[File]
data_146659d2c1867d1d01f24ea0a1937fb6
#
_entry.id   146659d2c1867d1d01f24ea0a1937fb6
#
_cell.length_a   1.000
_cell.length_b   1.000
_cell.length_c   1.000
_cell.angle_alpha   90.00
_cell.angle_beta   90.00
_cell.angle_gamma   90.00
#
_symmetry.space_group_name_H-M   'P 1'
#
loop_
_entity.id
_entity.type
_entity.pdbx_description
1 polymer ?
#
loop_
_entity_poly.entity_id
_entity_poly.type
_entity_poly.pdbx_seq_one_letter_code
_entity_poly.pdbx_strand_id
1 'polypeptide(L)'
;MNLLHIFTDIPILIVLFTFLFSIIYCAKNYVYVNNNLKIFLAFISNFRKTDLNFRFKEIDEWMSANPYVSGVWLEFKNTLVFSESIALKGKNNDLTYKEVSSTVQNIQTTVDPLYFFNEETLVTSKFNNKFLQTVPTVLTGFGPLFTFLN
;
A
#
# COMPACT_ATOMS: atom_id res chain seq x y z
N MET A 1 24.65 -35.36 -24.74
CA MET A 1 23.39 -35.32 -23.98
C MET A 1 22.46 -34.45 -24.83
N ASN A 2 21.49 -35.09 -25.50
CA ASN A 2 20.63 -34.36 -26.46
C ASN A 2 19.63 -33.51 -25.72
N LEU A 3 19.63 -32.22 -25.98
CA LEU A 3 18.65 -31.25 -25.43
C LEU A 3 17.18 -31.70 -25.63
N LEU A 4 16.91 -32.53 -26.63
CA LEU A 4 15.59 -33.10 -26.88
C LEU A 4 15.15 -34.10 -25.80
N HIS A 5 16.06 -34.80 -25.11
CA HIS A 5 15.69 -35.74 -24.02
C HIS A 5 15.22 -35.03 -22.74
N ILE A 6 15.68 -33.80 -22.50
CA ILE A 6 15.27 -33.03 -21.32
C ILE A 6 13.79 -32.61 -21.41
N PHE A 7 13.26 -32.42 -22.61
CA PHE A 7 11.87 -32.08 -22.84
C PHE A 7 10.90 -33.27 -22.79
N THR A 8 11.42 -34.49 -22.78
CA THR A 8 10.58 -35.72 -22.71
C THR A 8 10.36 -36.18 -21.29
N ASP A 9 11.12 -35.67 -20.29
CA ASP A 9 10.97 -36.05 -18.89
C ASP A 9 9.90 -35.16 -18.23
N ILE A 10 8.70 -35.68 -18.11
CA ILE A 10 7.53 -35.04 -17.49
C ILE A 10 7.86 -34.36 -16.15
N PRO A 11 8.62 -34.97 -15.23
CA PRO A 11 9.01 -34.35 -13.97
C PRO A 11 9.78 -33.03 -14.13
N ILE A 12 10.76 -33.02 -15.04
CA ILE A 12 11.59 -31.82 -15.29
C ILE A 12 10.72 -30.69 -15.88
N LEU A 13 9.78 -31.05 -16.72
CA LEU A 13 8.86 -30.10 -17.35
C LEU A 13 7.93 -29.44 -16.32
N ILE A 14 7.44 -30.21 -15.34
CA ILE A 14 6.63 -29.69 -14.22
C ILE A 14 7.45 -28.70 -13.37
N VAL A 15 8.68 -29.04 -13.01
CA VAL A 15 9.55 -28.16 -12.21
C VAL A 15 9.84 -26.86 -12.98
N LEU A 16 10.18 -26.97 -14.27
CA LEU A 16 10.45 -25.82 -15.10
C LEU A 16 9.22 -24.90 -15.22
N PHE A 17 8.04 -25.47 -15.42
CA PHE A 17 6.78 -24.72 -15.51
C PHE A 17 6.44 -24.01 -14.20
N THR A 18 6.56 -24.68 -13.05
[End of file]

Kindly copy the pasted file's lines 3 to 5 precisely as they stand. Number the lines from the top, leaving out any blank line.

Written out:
_entry.id   146659d2c1867d1d01f24ea0a1937fb6
#
_cell.length_a   1.000